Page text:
To have real meaning and significance the Bible has to be treated differently from the way the church has dealt with it historically. In general the church wants to handle the sacred text as if it is partly historical narrative and partly a coded but essential message. The first part forms the basis for teaching our children about God and the latter is instruction for the adults and offers employment to the clergy. On the one hand, many in the church want to ascribe a “literal” understanding to the Bible, which addresses the parts considered to be clearly historical. Then on the other hand, the very existence of preachers and theologians employed to explain the mysterious parts is clear evidence that the literal approach to scripture is not workable. If literal is taken to mean the understanding in accordance with common usage, as so often stated, why do we need interpreters?
Yes, the Bible is mysterious, profound, and challenging. The church has actually added to the mystery more than it has deciphered that mysteriousness. By largely interpreting the Book as instructions in how to please God and escape eternal punishment, the church has opened up many more questions that it has answered. Chief among those would be why God chose to teach vital truth in a 2000 page book which requires unraveling in order to know that Truth. Just assuming that this is God’s way of culling mankind to identify the few to be saved doesn’t really explain anything; it simply an assertion which avoids explaining why God chooses to save but a few and those few being only those lucky enough to have an opportunity to know the Truth.
The only mystery that the church wants to deal with is the mystery of Bible prognostication (prophecy). That is very convenient because such predictions can be interpreted sensationally over and over again, playing on a human fixation with drama, and the proof of that interpretation is postponed for a sufficient period to provide the interpreter with ample cover when the interpretation fails. This is the bread and butter of numerous television and radio religious broadcasts.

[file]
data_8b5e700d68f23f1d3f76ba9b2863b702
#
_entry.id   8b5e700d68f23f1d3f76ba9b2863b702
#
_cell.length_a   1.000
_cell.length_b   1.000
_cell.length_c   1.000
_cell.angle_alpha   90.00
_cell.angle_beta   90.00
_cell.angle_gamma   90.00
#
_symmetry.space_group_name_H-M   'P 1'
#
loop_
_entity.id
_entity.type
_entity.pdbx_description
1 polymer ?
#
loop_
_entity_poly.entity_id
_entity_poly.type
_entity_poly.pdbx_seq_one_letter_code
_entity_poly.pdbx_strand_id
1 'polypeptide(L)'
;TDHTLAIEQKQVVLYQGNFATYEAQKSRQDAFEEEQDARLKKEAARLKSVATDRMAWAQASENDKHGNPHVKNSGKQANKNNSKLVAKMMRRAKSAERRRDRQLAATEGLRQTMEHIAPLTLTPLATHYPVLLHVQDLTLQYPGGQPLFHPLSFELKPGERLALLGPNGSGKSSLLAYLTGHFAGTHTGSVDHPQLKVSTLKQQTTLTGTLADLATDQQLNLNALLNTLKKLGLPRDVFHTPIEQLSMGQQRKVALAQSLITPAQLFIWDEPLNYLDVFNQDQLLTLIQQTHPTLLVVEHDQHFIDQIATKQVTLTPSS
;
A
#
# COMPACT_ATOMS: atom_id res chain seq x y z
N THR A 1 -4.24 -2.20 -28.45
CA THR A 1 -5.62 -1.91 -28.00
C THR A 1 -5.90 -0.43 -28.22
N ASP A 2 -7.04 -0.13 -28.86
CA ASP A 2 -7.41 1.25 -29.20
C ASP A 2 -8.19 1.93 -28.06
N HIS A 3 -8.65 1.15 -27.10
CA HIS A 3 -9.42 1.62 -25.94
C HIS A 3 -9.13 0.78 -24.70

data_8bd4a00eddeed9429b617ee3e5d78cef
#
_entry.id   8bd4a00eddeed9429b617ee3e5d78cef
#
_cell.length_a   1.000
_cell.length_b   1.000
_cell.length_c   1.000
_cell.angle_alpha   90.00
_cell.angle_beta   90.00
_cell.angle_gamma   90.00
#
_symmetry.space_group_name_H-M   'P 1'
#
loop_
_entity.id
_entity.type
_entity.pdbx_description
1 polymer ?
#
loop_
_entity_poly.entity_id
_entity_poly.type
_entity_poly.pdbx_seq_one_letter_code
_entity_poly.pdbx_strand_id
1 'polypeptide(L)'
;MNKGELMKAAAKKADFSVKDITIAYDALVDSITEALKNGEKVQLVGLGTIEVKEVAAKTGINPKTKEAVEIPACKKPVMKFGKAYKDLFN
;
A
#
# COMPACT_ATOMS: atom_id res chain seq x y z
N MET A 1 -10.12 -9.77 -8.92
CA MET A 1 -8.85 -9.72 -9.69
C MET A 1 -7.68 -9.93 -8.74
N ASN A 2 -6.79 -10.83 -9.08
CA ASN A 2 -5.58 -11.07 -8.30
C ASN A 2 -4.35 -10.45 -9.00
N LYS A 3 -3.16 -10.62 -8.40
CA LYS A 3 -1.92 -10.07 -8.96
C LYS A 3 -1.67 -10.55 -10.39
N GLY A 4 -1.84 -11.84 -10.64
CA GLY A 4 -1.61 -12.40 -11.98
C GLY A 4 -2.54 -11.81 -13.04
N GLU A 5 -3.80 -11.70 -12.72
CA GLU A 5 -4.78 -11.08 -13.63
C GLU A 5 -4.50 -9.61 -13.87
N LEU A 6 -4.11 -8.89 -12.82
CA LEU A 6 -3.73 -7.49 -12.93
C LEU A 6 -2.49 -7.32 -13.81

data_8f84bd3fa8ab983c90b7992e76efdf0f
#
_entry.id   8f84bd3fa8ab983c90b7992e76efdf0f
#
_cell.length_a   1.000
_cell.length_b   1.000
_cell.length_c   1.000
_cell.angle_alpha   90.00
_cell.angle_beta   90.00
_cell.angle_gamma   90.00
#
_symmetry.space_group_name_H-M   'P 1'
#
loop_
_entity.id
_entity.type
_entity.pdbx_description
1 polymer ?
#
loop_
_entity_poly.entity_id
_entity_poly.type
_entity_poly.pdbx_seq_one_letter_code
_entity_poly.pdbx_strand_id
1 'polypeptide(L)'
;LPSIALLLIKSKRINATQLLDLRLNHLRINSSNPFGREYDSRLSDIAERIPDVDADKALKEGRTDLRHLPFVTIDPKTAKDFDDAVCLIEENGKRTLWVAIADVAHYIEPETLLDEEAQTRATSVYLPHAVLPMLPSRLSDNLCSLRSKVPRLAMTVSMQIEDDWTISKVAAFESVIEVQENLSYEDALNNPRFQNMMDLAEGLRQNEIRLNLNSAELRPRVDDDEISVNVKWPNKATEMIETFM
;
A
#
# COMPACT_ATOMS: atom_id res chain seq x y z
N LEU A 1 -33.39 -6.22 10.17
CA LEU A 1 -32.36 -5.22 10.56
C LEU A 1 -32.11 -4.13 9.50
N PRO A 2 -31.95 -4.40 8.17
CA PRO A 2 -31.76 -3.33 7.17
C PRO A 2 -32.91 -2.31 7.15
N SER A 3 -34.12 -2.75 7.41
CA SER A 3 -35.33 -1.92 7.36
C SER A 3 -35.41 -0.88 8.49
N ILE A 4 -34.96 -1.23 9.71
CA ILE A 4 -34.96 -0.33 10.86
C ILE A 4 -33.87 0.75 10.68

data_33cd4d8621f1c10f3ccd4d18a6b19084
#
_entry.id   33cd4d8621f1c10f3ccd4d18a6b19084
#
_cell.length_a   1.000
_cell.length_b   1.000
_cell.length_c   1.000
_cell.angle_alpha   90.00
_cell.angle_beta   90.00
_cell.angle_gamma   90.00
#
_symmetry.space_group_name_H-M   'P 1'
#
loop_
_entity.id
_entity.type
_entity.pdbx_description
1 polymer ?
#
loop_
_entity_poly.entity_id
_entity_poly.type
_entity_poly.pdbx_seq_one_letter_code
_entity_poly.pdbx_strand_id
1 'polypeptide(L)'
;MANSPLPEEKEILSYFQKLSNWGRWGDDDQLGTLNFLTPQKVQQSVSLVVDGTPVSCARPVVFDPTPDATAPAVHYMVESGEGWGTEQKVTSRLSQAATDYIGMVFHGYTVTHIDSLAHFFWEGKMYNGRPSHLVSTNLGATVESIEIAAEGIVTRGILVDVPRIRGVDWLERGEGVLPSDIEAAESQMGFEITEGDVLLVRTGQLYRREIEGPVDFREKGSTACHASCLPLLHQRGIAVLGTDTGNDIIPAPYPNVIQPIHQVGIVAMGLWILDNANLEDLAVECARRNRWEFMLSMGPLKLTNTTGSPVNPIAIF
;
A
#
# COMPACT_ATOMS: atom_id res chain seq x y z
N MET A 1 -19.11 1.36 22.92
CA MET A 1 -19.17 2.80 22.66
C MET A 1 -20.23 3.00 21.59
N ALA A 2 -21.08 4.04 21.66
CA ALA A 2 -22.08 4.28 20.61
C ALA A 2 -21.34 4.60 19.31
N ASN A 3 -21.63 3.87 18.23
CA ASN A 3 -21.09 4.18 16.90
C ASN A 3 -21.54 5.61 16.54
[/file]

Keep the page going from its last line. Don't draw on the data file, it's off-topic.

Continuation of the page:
On the other hand when preachers are asked to answer other mysteries raised by their teaching, they employ two responses. One is that the question is not allowed because it is heretical, challenging a longstanding essential tenet of the church. This is silencing by calumny. The other response simply states that the Bible does not address this question, and they refuse to speculate. This is silencing by resignation. Thus the church is freed from all responsibility to make sense of what they teach. Who said there is no free lunch?
If the Bible is to have real significance in our lives it must do so by stimulating our thinking and expanding our understanding through meditation, contemplation, evaluation, and open discussion. That approach to the Bible cannot avoid any questions by pontificating about Orthodoxy and heresy. It cannot be limited by dismissively assigning derogatory names to questioners. A real interest in plumbing the depth of meaning in the Bible literally requires taking the Bible back from the church where it has languished too long and submitting it to the intense scrutiny, which those with real respect for its transforming potential must seek.